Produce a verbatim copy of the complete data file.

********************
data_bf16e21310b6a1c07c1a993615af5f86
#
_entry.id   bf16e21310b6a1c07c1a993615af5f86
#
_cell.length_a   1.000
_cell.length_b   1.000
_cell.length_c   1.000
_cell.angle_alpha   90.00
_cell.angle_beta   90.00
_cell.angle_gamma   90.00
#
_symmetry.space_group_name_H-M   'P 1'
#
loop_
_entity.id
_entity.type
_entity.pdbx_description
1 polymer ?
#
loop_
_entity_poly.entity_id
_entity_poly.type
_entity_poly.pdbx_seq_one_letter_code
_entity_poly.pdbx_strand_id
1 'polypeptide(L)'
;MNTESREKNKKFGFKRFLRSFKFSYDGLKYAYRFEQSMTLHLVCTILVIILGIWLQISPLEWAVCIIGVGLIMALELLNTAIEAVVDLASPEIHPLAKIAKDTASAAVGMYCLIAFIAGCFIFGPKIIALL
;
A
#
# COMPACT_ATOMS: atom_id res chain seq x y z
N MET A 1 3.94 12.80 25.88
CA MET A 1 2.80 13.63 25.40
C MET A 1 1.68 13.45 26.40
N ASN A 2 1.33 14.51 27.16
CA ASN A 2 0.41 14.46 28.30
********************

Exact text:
data_bf16e21310b6a1c07c1a993615af5f86
#
_entry.id   bf16e21310b6a1c07c1a993615af5f86
#
_cell.length_a   1.000
_cell.length_b   1.000
_cell.length_c   1.000
_cell.angle_alpha   90.00
_cell.angle_beta   90.00
_cell.angle_gamma   90.00
#
_symmetry.space_group_name_H-M   'P 1'
#
loop_
_entity.id
_entity.type
_entity.pdbx_description
1 polymer ?
#
loop_
_entity_poly.entity_id
_entity_poly.type
_entity_poly.pdbx_seq_one_letter_code
_entity_poly.pdbx_strand_id
1 'polypeptide(L)'
;MNTESREKNKKFGFKRFLRSFKFSYDGLKYAYRFEQSMTLHLVCTILVIILGIWLQISPLEWAVCIIGVGLIMALELLNTAIEAVVDLASPEIHPLAKIAKDTASAAVGMYCLIAFIAGCFIFGPKIIALL
;
A
#
# COMPACT_ATOMS: atom_id res chain seq x y z
N MET A 1 3.94 12.80 25.88
CA MET A 1 2.80 13.63 25.40
C MET A 1 1.68 13.45 26.40
N ASN A 2 1.33 14.51 27.16
CA ASN A 2 0.41 14.46 28.30